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Request for Information Regarding the Fiduciary Rule and Prohibited Transaction Exemptions

Fi360
August 07, 2017

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To whom it may concern:

Fi360, Inc. (“Fi360”)1 respectfully submits the following comments in connection with the Department of Labor’s (“DOL” or the “Department”) request for information (“RFI”) regarding the Conflict of Interest Rule (the “Rule”).2

Founded in 1999, Fi360 is the nation’s leading provider of training, education and certification programs to investment fiduciaries that advise or manage assets on behalf of pension, endowment, and other institutional or retail clients.

Fi360 supports the Rule adopted by the Department in April 2016, for four primary reasons. First and most importantly, the Rule corrects flaws in the existing ERISA definition of fiduciary that, contrary to legislative intent and the interests of millions of people saving for retirement, allows most financial services representatives to render personalized investment advice without fiduciary accountability. Second, financial services firms have devoted considerable time and resources to prepare for successful implementation of the Rule and have already stated and demonstrated their ability to conform to provisions of the Rule. Third, the Rule is precipitating change in the marketplace through product innovations that drive down costs and make compensation structures more objective and transparent. Fourth and finally, the Rule is welcomed by many financial service professionals who [CONTINUED BELOW]

1 Fi360’s mission is to help investment fiduciaries gather, grow and protect assets through better investment and business decision‐making. Fi360 manages the Accredited Investment Fiduciary® (AIF®), Accredited Investment Fiduciary Analyst® (AIFA®) and Professional Plan Consultant™ (PPC™) designation programs. At present, there are more than 10,000 active AIF and AIFA designees. For more information, please visit http://www.fi360.com/.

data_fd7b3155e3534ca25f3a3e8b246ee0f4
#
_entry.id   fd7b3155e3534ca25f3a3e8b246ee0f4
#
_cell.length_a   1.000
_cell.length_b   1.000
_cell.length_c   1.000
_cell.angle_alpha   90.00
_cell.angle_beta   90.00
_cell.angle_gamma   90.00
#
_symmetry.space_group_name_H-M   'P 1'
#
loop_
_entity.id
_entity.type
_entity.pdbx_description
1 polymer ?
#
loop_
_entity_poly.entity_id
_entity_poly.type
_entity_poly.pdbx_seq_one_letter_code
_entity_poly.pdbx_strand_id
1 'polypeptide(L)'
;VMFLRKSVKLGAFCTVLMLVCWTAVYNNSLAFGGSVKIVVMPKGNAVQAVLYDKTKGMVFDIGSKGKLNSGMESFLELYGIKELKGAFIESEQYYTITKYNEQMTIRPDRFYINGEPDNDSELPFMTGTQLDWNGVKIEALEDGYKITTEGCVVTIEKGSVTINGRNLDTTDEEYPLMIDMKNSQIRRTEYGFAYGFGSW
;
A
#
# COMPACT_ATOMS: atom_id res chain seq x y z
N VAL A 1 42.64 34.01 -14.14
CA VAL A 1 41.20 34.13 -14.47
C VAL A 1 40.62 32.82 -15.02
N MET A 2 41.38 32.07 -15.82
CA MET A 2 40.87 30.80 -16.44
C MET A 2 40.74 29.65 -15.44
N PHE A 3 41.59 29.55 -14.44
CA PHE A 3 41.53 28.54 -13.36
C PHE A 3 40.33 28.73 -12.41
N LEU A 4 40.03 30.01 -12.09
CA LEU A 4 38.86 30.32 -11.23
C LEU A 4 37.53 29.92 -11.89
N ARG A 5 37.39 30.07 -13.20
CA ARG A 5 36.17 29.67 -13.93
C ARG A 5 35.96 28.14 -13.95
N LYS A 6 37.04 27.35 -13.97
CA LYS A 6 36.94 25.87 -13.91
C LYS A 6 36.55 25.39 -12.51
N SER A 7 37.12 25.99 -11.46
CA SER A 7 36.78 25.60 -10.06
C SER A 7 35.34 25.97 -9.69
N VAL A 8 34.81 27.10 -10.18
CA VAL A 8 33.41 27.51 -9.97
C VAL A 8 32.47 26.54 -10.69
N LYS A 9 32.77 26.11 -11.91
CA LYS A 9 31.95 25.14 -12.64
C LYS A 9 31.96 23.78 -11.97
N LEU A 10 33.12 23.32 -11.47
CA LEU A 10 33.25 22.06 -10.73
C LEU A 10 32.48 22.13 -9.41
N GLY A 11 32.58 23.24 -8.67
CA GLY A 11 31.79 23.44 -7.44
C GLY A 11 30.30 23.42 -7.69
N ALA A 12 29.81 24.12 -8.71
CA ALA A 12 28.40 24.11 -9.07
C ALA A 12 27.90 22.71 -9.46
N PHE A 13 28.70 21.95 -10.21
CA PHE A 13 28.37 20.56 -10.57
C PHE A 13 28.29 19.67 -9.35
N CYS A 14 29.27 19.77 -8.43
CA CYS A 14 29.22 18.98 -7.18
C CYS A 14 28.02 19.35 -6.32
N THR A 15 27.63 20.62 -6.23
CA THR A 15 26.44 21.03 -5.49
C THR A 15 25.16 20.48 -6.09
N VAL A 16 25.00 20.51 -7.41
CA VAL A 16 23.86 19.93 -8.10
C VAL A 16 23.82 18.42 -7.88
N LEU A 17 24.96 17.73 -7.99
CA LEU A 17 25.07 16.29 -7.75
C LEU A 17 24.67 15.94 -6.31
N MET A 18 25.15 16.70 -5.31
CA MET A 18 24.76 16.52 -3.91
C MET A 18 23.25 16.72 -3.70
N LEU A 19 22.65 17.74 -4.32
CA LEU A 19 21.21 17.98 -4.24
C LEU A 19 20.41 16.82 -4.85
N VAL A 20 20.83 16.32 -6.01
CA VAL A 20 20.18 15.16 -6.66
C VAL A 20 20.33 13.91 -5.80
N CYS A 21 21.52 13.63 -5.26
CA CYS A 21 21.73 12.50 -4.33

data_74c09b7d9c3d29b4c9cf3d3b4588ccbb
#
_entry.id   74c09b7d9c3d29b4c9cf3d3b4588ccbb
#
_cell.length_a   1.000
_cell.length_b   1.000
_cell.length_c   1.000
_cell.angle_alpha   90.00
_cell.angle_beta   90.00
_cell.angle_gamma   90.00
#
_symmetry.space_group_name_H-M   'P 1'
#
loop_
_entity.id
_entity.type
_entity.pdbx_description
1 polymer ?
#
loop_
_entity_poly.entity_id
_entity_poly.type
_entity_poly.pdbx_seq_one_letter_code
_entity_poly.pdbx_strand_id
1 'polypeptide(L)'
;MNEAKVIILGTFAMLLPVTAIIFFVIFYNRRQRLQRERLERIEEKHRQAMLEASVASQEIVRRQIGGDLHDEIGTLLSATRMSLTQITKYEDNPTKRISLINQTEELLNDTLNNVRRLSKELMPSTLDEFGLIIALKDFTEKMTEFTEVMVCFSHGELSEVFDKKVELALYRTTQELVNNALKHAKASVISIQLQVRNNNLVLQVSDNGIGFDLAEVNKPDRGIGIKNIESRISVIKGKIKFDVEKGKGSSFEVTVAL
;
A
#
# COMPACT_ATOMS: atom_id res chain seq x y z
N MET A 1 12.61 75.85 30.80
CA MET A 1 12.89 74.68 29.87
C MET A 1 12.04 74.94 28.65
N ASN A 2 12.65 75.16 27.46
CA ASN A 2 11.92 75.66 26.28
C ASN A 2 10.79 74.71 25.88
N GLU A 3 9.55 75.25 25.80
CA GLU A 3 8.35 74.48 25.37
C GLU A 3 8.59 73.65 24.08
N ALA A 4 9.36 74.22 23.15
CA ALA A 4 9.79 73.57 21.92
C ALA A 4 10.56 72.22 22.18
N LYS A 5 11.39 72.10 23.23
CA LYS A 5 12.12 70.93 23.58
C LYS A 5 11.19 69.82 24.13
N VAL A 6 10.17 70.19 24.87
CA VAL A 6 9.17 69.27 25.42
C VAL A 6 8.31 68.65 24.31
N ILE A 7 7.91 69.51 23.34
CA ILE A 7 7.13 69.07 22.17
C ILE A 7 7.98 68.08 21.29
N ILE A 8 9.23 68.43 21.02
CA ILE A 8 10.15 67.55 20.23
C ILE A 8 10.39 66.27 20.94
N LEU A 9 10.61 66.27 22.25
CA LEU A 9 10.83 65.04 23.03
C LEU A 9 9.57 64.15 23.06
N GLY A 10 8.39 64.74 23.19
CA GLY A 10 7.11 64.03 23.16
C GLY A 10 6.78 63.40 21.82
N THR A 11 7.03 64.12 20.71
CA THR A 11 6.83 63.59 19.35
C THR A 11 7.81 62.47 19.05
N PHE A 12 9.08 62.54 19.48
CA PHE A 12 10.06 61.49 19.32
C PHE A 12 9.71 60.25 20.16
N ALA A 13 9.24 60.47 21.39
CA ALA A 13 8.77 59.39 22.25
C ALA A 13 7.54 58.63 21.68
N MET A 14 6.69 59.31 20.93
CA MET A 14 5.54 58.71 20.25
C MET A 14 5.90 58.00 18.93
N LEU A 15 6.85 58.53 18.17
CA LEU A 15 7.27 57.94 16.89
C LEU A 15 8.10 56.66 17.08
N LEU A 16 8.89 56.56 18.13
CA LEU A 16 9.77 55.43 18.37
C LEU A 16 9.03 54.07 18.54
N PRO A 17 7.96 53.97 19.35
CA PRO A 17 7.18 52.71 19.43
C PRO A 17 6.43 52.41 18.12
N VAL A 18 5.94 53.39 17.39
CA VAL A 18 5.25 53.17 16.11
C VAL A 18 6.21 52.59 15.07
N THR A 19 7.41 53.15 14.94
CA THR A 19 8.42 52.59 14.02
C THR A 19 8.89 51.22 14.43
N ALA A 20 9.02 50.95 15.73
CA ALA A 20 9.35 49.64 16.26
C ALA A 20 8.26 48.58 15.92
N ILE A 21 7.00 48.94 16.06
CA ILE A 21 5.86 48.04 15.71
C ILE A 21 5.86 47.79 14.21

2 See “Definition of the Term ‘Fiduciary’; Conflict of Interest Rule – Retirement Investment Advice,” 29 C.F.R. 2509, 2510 and 2550, Apr. 8, 2016.

[CONTINUED] recognize that the public perception of capitalism generally, and financial advisers specifically, is damaged by persistent, systemic conflicts of interest among those who are relied upon for competent and trustworthy advice.

As with any significant, complex rulemaking, we believe there are areas where the Rule can be improved to ameliorate some of the compliance costs without reducing investor protection. We elaborate further on those and other issues in response to questions 3, 5‐6, 9‐11, and 18 of the RFI.

3. Do the Rule and PTEs appropriately balance the interests of consumers in receiving broad‐based investment advice while protecting them from conflicts of interest? Do they effectively allow Advisers to provide a wide range of products that can meet each investor’s particular needs?

The greatly expanded definition of a fiduciary under the Rule strikes a reasonable balance in protecting retirement investors from conflicted investment advice while permitting new entrants to ERISA’s fiduciary requirements to continue operating under commission‐based compensation models within the confines of fundamental fiduciary principles. We believe that the new and existing prohibited transaction exemptions (PTEs) will effectively mitigate the conflicts by requiring financial intermediaries to not only disclose material conflicts but more importantly, discourage certain market abuses such as excessive compensation or churning.

In addition, the failure of various administrative challenges to the Rule have reinforced our view that the Rule and PTEs indeed balance interests of consumers and advice‐givers by dismissing all motions for preliminary injunctions and flatly rejecting claims of irreparable harm if the Rule were to go into effect on January 1, 2018.3

With respect to the second part of question 3, Fi360 believes that a wide range of products are available under the Rule to effectively meet the needs of individual retirement investors, limited only by the IRS’s longstanding list of prohibited investments in IRAs4 and the fiduciary duty imposed on sec. 3(21) advisers under ERISA. The most pertinent question is not whether a wide range of products is and will be available to help investors meet their retirement goals, but whether the pre‐Rule environment encouraged recommendations to buy higher‐cost, less‐liquid, and more volatile investments. Put another way, Fi360 believes that compliance with ERISA’s prudent expert standard [CONTINUED BELOW]